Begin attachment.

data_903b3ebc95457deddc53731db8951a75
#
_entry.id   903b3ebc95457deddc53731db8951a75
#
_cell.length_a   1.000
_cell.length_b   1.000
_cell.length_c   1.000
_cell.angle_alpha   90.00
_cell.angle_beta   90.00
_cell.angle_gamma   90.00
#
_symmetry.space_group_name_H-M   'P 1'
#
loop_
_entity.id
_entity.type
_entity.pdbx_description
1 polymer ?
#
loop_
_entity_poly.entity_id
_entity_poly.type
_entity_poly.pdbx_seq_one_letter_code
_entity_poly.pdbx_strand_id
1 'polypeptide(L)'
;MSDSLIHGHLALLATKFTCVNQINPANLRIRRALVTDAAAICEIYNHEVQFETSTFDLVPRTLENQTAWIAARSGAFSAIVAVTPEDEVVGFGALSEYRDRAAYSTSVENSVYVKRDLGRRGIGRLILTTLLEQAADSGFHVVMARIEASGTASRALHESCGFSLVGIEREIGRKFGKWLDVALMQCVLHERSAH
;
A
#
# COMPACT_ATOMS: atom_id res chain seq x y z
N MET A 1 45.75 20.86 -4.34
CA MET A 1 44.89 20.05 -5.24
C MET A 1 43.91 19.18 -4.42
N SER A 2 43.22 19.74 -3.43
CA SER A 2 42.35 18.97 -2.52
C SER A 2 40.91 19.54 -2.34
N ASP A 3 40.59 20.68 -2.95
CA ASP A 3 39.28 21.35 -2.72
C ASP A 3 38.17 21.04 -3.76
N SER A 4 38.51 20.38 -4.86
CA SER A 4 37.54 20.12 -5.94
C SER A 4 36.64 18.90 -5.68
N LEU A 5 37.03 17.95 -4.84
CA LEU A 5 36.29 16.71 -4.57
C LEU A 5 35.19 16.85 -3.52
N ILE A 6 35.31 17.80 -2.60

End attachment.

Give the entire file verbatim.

data_903b3ebc95457deddc53731db8951a75
#
_entry.id   903b3ebc95457deddc53731db8951a75
#
_cell.length_a   1.000
_cell.length_b   1.000
_cell.length_c   1.000
_cell.angle_alpha   90.00
_cell.angle_beta   90.00
_cell.angle_gamma   90.00
#
_symmetry.space_group_name_H-M   'P 1'
#
loop_
_entity.id
_entity.type
_entity.pdbx_description
1 polymer ?
#
loop_
_entity_poly.entity_id
_entity_poly.type
_entity_poly.pdbx_seq_one_letter_code
_entity_poly.pdbx_strand_id
1 'polypeptide(L)'
;MSDSLIHGHLALLATKFTCVNQINPANLRIRRALVTDAAAICEIYNHEVQFETSTFDLVPRTLENQTAWIAARSGAFSAIVAVTPEDEVVGFGALSEYRDRAAYSTSVENSVYVKRDLGRRGIGRLILTTLLEQAADSGFHVVMARIEASGTASRALHESCGFSLVGIEREIGRKFGKWLDVALMQCVLHERSAH
;
A
#
# COMPACT_ATOMS: atom_id res chain seq x y z
N MET A 1 45.75 20.86 -4.34
CA MET A 1 44.89 20.05 -5.24
C MET A 1 43.91 19.18 -4.42
N SER A 2 43.22 19.74 -3.43
CA SER A 2 42.35 18.97 -2.52
C SER A 2 40.91 19.54 -2.34
N ASP A 3 40.59 20.68 -2.95
CA ASP A 3 39.28 21.35 -2.72
C ASP A 3 38.17 21.04 -3.76
N SER A 4 38.51 20.38 -4.86
CA SER A 4 37.54 20.12 -5.94
C SER A 4 36.64 18.90 -5.68
N LEU A 5 37.03 17.95 -4.84
CA LEU A 5 36.29 16.71 -4.57
C LEU A 5 35.19 16.85 -3.52
N ILE A 6 35.31 17.80 -2.60